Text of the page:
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Despite Flat Budgets, Many Firms Adjust Their Risk Management Programs

Source: RIMS and Marsh

Posted on 17 Jul 2009

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Despite generally flat budgets, more than four in 10 U.S. businesses are planning changes to their risk management programs this year.

The challenges posed by the global economic crisis and a desire for a more strategic approach to managing risk are driving the changes, along with the aim to reduce costs and gain a better understanding of complex and difficult-to-quantify exposures related to operations and strategy.

These are among the findings in the sixth annual Excellence in Risk Management VI: Strategic Risk Management in Practice report, a collaborative effort between Marsh and the Risk and Insurance Management Society, Inc. (RIMS). The 2009 report, which was based on a survey of 450 risk managers, C-suite and other executives involved in risk-related functions conducted during the first quarter of the year by Oliver Wyman, the management consulting unit of Marsh & McLennan Companies, Inc., examines the impact of the financial crisis on risk management, strategic risk management, and risk perspectives of top executives.

"Most organizations aspire to a more strategic approach to risk management, however, there are a number of challenges associated with reaching that goal," says Brian C. Elowe, a managing director of Marsh's Global Risk Management Division. "Nonetheless, organizations that take a strategic approach to risk management are better able to deal with the multidimensional challenges of the recession."

Notably, 70 percent of businesses with strategic risk management consider their approach effective in helping navigate the current financial crisis, compared with 35 percent of businesses using traditional risk management.

According to the report, 67 percent of businesses want to adopt a more strategic approach to risk management, of which enterprise risk management (ERM) is generally seen as a key component. The adoption of ERM appears to have reached a plateau at about 65 percent of firms, a trend first noted in last year's Excellence survey. This includes a growing percentage of firms during the past four years that are partially implementing ERM in their efforts to become more strategic.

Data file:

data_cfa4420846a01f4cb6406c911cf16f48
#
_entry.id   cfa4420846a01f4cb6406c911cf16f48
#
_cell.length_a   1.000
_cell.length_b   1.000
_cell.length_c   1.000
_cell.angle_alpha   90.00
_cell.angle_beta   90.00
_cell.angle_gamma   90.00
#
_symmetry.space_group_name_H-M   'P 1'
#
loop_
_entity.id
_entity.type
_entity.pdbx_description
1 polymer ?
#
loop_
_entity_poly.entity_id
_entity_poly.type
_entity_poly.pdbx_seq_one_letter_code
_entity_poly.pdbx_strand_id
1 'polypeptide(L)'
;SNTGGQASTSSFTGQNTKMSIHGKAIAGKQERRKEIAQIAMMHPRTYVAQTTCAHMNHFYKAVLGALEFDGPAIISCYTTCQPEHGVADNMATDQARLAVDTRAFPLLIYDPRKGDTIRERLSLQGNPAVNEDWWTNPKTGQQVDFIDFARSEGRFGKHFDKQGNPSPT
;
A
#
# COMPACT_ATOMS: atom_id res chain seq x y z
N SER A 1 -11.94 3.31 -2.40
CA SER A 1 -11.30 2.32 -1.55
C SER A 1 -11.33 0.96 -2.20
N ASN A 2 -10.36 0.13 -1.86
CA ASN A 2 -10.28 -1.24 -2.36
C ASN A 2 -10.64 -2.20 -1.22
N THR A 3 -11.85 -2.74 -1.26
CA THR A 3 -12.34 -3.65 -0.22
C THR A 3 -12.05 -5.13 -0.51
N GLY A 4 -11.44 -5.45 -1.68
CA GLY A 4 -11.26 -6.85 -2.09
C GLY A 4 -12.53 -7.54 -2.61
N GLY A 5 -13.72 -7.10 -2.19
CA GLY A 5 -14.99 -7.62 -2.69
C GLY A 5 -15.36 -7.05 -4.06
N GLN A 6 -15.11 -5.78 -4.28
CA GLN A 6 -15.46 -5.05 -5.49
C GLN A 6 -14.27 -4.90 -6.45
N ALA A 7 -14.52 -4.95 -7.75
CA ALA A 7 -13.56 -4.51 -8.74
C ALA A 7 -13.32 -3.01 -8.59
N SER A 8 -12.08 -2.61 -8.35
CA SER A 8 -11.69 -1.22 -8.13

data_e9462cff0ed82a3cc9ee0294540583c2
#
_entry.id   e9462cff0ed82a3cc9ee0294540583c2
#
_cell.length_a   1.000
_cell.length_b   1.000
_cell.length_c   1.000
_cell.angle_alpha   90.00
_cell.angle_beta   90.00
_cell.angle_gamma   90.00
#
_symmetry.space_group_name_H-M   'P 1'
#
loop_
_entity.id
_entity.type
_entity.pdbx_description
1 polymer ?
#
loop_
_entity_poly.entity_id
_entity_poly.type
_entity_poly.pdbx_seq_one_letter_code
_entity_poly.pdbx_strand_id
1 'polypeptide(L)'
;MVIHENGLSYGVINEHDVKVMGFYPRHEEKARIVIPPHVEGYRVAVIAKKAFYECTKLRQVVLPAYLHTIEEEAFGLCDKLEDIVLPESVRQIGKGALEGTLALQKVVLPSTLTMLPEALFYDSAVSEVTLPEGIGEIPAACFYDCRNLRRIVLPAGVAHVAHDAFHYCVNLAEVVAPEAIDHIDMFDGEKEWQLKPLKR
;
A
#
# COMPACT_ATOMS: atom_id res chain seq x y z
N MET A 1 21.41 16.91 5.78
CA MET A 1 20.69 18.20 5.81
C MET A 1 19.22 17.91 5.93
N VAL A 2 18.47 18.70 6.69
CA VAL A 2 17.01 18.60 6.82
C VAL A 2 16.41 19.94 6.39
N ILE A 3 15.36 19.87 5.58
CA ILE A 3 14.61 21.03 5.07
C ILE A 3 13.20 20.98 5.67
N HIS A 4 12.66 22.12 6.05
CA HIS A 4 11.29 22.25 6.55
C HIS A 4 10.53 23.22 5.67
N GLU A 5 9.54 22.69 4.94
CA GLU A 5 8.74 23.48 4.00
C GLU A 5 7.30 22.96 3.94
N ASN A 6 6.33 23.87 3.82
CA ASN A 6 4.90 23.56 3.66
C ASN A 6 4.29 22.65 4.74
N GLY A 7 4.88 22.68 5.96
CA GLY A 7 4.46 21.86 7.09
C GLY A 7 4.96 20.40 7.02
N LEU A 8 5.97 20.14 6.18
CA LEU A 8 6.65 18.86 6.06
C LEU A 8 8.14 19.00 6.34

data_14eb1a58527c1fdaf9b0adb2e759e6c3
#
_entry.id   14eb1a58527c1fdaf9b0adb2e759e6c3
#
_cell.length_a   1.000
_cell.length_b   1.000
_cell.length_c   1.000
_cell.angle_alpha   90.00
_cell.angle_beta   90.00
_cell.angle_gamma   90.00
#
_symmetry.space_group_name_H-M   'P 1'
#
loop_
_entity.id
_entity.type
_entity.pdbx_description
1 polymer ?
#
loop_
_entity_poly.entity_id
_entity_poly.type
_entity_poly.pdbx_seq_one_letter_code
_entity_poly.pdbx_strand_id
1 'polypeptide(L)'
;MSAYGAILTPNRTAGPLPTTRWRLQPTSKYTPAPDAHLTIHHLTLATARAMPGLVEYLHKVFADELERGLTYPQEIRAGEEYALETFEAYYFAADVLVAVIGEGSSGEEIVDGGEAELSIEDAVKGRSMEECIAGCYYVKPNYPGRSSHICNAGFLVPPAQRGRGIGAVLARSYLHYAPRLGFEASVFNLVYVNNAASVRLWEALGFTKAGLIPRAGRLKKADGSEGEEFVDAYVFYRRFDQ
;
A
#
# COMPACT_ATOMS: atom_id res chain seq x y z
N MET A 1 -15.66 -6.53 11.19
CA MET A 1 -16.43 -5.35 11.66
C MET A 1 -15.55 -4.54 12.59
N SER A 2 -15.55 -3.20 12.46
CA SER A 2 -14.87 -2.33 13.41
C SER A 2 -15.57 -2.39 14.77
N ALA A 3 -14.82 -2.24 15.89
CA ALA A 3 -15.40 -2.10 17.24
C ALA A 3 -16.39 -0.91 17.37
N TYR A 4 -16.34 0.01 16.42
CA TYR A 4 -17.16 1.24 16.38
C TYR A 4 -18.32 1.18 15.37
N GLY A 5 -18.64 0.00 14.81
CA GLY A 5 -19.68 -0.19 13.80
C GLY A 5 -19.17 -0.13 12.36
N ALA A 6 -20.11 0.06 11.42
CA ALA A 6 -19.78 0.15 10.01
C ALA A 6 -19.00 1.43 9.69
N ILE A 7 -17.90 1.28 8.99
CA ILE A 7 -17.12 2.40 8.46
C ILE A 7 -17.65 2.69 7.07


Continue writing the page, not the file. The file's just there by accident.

"While the movement toward partial implementation of ERM may now be somewhat related to current economic conditions, it's more likely that many risk managers view partial implementation of ERM as a step along the way to get to a fully implemented ERM program," says Richard Roberts, Jr., ALCM, ARM, CPCU, RF, a member of the RIMS Board of Directors and corporate risk manager, Ensign-Bickford Industries, Inc. "Meanwhile, senior executives remain committed to this process, but need to know more about how ERM adds value. In fact, the value ERM brings to a firm comes in many areas that are not easily quantifiable, making it important for risk managers to effectively point out the qualitative benefits in addition to other ROI metrics."

Despite the need for more effective metrics and reporting around ERM, senior executives are keenly focused on this process. For example, when asked about top priorities for developing risk management capabilities in 2009, 58 percent of C-suite executives cited improving their organization's enterprise risk management compared with 42 percent of risk managers.

Other key findings from the 24-page Marsh-RIMS report include:

* Despite the tough economy, a small number of companies are looking at increasing risk management staffing (14 percent) or creating a corporate-level risk management function (6 percent). Given the deep recession, the number considering reducing risk management staffing (13 percent) is somewhat lower than expected.

* Companies that practice strategic risk management tend to view risk as something to optimize, not just to mitigate or avoid. There is a concerted effort to index risk against competitors and against the organization itself. And there is a stronger effort to weave risk issues into the overall conversation about the organization's business decisions.

* In order to adopt a more strategic approach to risk management to make the shift possible, many businesses need metrics demonstrating the value and ROI; and senior management commitment.

* Even in the current economic environment, fewer than 20 percent of risk managers perceive senior executives as being overly concerned about the cost or difficulty of implementing ERM and other strategic risk processes. Thus, they may well be willing to make such investments when convinced of the value.

* Organizations with a strategic approach are more likely to conduct studies on the cost of risk capital and other issues in a language that CFOs understand. When decisions are reached in such firms, the comfort level about the decision rises at all levels due to the shared language between financial officers and risk managers.

* Companies with strategic approaches to risk use a significantly greater number of tools and methodologies to identify, measure, and prioritize operational and strategic risks, as well as a wider range of risk measurement techniques. For instance, they are more than twice as likely as other firms to conduct qualitative self-assessments, and nearly three times as likely to run quantitative self-assessments. They are also more likely to employ risk mapping and run tabletop simulation exercises.

RIMS members can download a copy of the report, Excellence in Risk Management VI: Strategic Risk Management in Practice, at Others may access the report by registering here.